Justice and Law Enforcement:
Federal Management Weaknesses Cry Out for Alternatives To Deliver Programs and Services to Indians To Improve Their Quality of Life
CED-78-166, Oct 31, 1978
During the last decade, there has been increasing congressional activity with the goal of improving the quality of life of Indians. Recent GAO reports have shown the need for greater Federal efforts to meet this goal. A Bureau of Indian Affairs Reorganization Task Force concluded in its March 1978 report that a general management crisis pervades the Bureau of Indian Affairs (BIA).
In spite of recommendations by GAO and other groups dealing with Indian affairs, Federal agencies have failed to correct weaknesses in their management of programs and services to Indians. These weaknesses have led to needless suffering by Indians and to increased administrative costs. The following weaknesses were noted in BIA and other Federal programs and services: the need for effective supervision, monitoring, and evaluation of Federal and tribal performance to assure effective use of funds; lack of a defined role for some Federal agencies; the need for training and technical assistance for tribal governments; lack of agency coordination; and shortages of funds and staff.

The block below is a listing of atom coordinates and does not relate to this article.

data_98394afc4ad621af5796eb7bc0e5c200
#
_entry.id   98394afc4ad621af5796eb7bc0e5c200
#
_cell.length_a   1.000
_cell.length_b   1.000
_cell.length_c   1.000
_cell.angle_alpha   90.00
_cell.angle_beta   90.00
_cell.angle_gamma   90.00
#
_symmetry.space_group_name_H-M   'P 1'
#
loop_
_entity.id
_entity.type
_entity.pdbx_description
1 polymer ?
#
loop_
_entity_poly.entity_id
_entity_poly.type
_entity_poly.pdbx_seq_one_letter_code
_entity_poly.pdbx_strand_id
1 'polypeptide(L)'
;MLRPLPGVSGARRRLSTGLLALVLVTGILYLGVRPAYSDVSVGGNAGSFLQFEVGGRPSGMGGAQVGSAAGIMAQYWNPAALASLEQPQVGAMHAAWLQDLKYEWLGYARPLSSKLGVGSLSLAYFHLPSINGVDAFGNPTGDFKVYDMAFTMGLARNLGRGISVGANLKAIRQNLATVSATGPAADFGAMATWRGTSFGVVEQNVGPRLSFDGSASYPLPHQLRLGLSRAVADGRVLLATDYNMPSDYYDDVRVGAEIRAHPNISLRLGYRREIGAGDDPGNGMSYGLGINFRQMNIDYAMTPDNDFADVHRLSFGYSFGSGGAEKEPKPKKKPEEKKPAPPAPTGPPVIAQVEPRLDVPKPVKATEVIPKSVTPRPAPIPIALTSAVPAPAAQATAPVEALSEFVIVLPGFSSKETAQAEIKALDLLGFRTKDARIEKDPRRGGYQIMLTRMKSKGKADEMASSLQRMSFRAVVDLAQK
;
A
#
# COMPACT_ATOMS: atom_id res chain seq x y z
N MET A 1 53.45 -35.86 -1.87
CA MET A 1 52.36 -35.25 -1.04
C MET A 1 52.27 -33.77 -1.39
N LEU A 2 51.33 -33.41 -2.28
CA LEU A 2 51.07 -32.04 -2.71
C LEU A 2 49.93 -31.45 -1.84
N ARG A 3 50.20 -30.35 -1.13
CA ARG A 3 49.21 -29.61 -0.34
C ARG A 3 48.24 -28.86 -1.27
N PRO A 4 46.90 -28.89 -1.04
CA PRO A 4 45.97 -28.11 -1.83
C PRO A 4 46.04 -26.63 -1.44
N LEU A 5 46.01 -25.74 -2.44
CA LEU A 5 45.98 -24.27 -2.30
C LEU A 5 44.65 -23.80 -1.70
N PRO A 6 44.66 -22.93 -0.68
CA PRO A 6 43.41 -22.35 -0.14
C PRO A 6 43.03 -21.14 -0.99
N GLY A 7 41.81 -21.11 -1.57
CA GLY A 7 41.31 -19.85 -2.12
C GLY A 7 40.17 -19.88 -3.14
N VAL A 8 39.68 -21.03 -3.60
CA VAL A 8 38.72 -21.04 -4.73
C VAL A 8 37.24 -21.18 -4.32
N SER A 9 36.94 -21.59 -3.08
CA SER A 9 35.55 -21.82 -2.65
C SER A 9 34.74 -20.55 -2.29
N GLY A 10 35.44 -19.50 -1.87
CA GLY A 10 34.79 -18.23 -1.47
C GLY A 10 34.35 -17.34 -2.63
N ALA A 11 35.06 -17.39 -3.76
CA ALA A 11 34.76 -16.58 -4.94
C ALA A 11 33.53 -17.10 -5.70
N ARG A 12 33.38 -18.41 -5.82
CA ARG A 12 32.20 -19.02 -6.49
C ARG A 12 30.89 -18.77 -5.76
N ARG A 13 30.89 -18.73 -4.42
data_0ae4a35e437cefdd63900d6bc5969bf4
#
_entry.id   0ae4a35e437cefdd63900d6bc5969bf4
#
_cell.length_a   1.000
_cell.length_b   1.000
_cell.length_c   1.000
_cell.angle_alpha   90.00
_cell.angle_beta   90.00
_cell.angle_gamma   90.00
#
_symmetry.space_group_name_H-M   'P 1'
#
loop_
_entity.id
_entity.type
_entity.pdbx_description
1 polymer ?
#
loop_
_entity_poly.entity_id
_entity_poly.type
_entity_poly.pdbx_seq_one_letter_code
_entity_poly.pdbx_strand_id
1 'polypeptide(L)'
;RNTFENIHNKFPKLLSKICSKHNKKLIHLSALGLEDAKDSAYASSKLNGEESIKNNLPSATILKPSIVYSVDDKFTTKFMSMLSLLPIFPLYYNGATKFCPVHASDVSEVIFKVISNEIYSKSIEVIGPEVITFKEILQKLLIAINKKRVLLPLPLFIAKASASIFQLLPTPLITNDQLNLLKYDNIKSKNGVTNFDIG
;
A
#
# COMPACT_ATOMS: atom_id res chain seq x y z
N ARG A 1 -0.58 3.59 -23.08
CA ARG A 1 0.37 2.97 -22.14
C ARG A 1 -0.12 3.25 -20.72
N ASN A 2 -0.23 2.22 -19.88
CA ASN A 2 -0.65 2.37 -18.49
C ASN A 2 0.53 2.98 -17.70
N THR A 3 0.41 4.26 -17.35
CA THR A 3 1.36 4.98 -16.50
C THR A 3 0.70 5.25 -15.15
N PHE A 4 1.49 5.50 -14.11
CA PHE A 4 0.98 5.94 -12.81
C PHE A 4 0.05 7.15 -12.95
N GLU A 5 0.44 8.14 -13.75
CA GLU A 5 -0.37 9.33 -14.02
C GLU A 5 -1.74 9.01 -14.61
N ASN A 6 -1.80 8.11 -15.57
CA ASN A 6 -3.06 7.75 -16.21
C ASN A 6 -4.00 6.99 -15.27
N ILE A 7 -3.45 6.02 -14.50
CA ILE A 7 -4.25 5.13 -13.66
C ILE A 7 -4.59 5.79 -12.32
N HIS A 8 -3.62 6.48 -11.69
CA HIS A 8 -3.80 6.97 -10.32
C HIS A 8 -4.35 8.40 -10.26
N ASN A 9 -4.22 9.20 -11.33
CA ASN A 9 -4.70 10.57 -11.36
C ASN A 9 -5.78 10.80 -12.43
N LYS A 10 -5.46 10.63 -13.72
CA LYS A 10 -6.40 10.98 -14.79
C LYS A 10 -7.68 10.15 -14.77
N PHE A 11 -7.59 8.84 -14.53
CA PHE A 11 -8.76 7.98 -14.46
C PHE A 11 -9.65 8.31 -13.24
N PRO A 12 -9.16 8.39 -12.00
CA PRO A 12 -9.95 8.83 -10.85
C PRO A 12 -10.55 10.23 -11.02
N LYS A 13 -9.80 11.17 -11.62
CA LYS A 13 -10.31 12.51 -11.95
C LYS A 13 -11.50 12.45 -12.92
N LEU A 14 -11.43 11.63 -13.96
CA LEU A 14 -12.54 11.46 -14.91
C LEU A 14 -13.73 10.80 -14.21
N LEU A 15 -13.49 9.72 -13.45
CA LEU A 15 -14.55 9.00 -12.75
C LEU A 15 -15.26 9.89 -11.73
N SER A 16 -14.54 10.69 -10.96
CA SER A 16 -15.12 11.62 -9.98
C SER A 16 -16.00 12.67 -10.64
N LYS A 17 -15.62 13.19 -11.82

- Closed - implemented
- Closed - not implemented
Matter for Congressional Consideration
Matter: The Congress should consider the following alternatives for delivering programs and services to Indians: consolidate all federally administered Indian programs and services into a single agency, consolidate Indian programs and services into the Federal agency having primary responsibility for overall Federal program areas, have all Federal agencies funnel their Indian program funds through one agency rather than directly to Indian tribes, or assist tribes in developing the capability to manage all Federal programs and services and provide direct funding through block grants.
Comments: Please call 202/512-6100 for additional information.